The creek spreads to a small lake just behind some low coastal dunes

The creek spreads to a small lake just behind some low coastal dunes

Silvereyes feed on insects, fruit and nectar

Silvereyes feed on insects, fruit and nectar

 

As I approach the beach I can hear the roar of the surf over the car’s motor. This is a classic southern beach with white water breaks that stretch several hundred metres out to sea. In the afternoon light the sand is pale gold contrasting the darker figures of anglers casting for salmon from the beach. There are silver gulls crowding around their bait buckets and several of their larger cousins, Pacific gulls, are patrolling the edge of the surf.

Fishing the surf gutters at Waitpinga Beach

Fishing the surf gutters at Waitpinga Beach

Pacific gulls forage along the edge of the ocean eating a wide variety of foods from fish to moluscs and even other birds

Pacific gulls forage along the edge of the ocean eating a wide variety of foods from fish to molluscs and even other birds

 

 

It has been a rewarding afternoon at ‘Waits’ and I have enough time to drive back to Victor Harbor and enjoy an afternoon meal sitting on the decking of the Whalers restaurant enjoying a wonderful view of Encounter Bay. And, at this time of year, even the chance of a whale sighting.

bluff vh

Dinner overlooking the bluff

 

I hope you take the time to enjoy this lovely bit of our coastline sometime in the near future.

 

Cheers Baz

Ingalalla Falls

13 Dec

Dear Reader;

Ingalalla falls does not actually cascade down the dark boulders to the pools below. This is South Australia where water is scarce and in the summer months rain is a rare blessing. But it is a waterfall and as such attracts a varied collection of wildlife as well as providing a few interesting walks and the perfect setting to enjoy a picnic in the bush.

Yankalilla's main street with bakery and surrounding hills visible

Yankalilla’s main street with bakery and surrounding hills visible (click on all images to enlarge)

 

 

The falls are about 10 kilometres off the main south road near the coastal hamlets of Normanville and Yankalilla. Both towns have superb little bakeries where one can quickly stock up on a range of ‘goodies’. My choice for this expedition included a gourmet chicken, potato and cheese pie with a generous serve of bee-sting cake (a legacy of our early German settlers) to follow.

Ingalalla falls desceding into the creek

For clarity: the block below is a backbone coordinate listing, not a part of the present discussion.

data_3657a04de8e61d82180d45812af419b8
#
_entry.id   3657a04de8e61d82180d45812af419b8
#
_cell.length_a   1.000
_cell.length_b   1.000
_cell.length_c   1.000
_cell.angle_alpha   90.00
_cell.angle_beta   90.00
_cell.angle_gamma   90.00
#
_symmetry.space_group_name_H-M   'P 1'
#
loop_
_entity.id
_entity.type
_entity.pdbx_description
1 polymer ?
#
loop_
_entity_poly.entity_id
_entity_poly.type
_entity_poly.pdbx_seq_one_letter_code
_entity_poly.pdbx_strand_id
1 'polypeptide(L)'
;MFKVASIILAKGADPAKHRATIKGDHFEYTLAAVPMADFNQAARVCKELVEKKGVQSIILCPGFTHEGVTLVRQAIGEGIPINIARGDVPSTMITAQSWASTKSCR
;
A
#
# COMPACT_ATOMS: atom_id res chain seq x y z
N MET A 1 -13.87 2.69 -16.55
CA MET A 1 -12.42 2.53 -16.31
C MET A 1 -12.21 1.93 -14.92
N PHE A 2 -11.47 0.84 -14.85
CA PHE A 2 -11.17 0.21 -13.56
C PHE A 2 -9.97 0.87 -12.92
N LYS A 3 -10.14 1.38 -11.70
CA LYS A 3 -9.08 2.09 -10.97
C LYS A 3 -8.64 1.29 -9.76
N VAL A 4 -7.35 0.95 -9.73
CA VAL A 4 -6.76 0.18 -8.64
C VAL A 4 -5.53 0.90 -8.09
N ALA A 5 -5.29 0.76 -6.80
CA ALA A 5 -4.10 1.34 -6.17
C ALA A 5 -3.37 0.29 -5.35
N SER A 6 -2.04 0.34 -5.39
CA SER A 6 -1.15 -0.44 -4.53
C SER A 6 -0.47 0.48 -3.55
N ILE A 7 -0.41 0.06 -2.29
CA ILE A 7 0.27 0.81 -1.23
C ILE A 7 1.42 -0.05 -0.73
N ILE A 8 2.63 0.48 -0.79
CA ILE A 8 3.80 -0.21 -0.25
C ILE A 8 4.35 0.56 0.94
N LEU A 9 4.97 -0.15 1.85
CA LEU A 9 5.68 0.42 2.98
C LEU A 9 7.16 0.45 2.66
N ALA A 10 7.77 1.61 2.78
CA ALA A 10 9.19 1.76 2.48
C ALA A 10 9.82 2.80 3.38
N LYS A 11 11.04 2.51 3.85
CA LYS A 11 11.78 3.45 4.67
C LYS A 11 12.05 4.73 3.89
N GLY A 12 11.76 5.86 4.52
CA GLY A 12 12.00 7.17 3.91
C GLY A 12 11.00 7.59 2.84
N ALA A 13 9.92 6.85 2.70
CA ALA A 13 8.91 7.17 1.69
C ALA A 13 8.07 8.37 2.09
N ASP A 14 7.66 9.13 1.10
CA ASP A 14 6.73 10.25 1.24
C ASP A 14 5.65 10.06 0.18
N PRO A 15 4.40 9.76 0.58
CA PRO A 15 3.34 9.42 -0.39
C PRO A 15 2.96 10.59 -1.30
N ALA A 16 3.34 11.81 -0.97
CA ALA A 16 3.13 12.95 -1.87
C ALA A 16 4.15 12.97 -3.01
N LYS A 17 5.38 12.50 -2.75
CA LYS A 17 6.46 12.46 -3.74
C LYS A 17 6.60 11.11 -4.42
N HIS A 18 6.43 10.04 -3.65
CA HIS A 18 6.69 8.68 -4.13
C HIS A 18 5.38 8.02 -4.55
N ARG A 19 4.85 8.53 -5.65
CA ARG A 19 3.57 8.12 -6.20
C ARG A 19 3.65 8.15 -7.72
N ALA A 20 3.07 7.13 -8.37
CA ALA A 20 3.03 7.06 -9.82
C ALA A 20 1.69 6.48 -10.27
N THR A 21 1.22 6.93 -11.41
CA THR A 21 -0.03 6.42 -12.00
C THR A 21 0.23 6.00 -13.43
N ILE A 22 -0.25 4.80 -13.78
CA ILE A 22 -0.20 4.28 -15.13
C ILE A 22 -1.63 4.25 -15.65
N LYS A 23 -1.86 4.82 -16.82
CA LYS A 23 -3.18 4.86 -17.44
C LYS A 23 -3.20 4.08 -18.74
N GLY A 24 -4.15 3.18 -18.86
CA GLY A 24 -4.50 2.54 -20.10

Ingalalla falls descending into the creek

 

 

The dirt road from Normanville passes through a mixture of open bushland and wheat fields with a superb links golf course near the main highway. And just few kilometres down the track I noticed a boulder with a metal plaque that celebrated the life of a local settler, mariner and pastoralist William Field, adding an unexpected historical perspective to the day.

A little bit of history

A little bit of history

 

Where the native scrub started to merge with pine plantations, a small signposted track leads to a sheltered camping area complete with a simple shelter and scattering of wooden benches and tables. From there, a walking trail follows the little creek to the falls. On the right side of the path a steep hillside covered with bracken, native shrubs and tall stringy barked eucalypts rises abruptly from the creek.

Bushland trail characterised by  eucalypts, bracken and low bushes (2)

Walk to the falls showing eucalypts, bracken and low bushes

 

 

The rustle of leaves and chirping calls indicated that the thick cover was home to many small bird species but the dense foliage made identifying them somewhat difficult. Eventually, I adopted the sit still and wait strategy which yielded results as a yellow faced honeyeater and grey fantail soon came within camera range.

Grey fantail perching near the creek after eating an insect

Grey fantail perching near the creek after eating an insect

 

Yellow faced honeyeater in thicket

Yellow faced honeyeater in thicket

 

 

Although it was a mild day for summer, a few insects were active around the creek. Both dragon and damsel flies hovered amongst the reeds and several species of butterflies alternately fed on small flowering shrubs and rested amongst the leaf litter.

Wattle trunk scarred by boring beetles

Wattle trunk scarred by boring beetles

 

Meadow argus butterfly camouflaged in leaf litter

Meadow argus butterfly camouflaged in leaf litter

 

 

The rest of my walk was equally rewarding with a pair of yellow tailed black cockatoos making a sudden appearance in one of the nearby pine trees and a couple of wester grey kangaroos bounding across the track as we drove back to the road with the late afternoon light enhancing the golden wheat fields.

Wheat fields on the edge of the track to Ingalalla

Wheat fields on the edge of the track to Ingalalla

 

 

I hope you enjoyed this recollection

Drop me a line with any suggestions, criticisms or compliments

All are welcome

 

Baz

%d bloggers like this: